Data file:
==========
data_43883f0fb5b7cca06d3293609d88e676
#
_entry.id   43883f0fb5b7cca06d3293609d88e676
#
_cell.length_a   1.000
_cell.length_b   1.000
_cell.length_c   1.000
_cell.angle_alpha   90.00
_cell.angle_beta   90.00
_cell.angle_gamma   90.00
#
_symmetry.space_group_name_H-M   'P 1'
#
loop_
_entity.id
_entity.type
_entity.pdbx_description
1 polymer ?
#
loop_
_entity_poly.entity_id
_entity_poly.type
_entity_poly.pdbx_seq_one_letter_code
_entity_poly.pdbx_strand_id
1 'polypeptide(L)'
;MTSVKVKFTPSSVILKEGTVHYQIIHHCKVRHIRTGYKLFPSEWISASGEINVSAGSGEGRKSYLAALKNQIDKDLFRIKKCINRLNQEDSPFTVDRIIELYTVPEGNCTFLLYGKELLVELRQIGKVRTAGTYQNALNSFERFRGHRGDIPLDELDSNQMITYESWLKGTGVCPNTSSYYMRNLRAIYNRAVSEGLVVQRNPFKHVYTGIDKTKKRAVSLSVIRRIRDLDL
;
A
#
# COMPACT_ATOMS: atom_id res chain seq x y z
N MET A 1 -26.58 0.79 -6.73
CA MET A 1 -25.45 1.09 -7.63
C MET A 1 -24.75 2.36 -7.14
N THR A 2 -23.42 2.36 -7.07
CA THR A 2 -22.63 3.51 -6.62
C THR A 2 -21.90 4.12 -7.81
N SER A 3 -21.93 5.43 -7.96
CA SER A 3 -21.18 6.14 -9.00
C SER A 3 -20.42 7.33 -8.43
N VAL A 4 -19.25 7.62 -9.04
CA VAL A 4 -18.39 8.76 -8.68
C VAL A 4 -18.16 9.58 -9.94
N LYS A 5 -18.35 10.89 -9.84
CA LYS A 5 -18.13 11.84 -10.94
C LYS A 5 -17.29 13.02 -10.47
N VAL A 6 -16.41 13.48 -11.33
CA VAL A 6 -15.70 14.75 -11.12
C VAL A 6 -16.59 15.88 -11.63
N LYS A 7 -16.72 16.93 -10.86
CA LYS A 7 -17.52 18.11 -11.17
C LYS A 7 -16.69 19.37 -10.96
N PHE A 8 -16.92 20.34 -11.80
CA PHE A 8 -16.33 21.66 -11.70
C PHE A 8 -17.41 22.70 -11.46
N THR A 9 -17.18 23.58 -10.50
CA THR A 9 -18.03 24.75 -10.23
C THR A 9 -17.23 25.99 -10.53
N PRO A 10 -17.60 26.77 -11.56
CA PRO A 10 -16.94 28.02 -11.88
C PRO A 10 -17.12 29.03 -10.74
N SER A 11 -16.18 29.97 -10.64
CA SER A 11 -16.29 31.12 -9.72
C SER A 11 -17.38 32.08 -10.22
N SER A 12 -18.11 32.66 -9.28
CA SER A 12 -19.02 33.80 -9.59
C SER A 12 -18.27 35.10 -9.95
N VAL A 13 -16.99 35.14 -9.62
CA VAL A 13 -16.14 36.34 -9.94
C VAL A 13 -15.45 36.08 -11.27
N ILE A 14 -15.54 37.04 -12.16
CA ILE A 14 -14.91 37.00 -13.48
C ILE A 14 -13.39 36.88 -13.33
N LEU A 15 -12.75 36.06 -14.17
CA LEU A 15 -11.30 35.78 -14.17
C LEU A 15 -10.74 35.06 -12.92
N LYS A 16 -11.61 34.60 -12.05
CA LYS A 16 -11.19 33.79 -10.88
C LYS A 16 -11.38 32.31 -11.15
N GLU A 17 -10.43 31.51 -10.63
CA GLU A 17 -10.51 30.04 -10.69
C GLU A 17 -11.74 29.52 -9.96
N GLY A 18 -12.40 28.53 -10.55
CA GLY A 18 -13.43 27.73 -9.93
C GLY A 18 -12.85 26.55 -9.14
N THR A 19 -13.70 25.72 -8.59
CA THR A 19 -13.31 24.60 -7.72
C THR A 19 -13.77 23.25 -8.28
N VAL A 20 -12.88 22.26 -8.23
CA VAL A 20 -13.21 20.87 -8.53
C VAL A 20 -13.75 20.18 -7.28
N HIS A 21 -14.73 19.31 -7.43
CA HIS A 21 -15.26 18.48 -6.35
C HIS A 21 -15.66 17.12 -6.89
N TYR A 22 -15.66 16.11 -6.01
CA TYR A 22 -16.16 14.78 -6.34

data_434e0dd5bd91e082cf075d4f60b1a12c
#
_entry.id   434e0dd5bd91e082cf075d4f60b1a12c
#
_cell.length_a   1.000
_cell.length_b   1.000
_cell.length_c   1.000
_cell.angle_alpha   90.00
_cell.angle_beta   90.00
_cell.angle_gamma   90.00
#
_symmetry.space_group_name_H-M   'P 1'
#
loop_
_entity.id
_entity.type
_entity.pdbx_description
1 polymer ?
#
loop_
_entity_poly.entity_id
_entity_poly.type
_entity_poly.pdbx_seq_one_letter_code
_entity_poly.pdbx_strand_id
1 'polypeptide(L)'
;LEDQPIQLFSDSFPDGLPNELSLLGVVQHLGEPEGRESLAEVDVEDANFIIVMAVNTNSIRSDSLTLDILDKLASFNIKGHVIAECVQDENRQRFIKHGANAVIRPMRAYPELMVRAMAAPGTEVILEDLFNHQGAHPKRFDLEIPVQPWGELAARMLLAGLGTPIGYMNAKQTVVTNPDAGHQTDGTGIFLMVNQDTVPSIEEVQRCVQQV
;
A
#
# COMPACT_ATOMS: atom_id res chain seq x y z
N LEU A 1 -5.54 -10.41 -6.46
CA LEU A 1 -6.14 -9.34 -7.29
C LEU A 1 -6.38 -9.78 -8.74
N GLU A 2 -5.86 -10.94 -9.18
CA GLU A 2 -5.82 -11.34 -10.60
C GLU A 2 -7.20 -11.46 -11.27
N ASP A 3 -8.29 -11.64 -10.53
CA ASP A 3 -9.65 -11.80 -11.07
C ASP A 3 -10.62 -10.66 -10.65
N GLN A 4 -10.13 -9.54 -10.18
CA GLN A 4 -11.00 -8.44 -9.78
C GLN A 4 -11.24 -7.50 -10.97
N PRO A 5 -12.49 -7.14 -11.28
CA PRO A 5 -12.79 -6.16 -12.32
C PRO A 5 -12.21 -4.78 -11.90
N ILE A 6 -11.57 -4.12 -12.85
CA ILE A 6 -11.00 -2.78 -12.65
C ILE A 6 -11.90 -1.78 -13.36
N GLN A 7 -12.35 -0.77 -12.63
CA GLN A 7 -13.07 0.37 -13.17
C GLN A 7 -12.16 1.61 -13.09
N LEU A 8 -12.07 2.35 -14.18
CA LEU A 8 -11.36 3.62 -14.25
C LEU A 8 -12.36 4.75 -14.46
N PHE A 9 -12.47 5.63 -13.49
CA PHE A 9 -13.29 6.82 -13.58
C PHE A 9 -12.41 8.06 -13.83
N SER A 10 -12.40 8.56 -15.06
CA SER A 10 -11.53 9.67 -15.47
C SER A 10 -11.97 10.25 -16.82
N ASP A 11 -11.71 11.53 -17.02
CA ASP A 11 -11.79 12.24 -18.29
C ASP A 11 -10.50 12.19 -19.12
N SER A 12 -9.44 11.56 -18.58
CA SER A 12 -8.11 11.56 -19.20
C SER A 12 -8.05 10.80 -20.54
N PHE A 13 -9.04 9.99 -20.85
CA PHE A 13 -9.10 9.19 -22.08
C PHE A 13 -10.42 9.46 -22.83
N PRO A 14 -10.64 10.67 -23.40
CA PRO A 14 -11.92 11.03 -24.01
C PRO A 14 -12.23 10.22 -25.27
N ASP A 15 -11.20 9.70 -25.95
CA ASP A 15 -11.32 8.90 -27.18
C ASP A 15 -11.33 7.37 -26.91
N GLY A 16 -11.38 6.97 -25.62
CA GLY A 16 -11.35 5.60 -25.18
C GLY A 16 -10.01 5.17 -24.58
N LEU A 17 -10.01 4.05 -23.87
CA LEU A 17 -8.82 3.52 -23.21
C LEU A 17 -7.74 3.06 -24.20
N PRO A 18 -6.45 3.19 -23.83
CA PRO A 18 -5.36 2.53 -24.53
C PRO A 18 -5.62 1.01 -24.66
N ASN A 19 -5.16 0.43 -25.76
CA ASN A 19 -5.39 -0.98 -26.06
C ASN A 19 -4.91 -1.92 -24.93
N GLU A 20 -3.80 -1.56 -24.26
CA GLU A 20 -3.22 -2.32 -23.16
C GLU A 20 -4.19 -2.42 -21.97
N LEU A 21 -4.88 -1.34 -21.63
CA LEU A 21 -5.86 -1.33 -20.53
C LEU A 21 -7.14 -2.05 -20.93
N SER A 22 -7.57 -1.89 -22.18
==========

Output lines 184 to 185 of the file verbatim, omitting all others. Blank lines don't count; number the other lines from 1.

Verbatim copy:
CA GLU A 20 -3.22 -2.32 -23.16
C GLU A 20 -4.19 -2.42 -21.97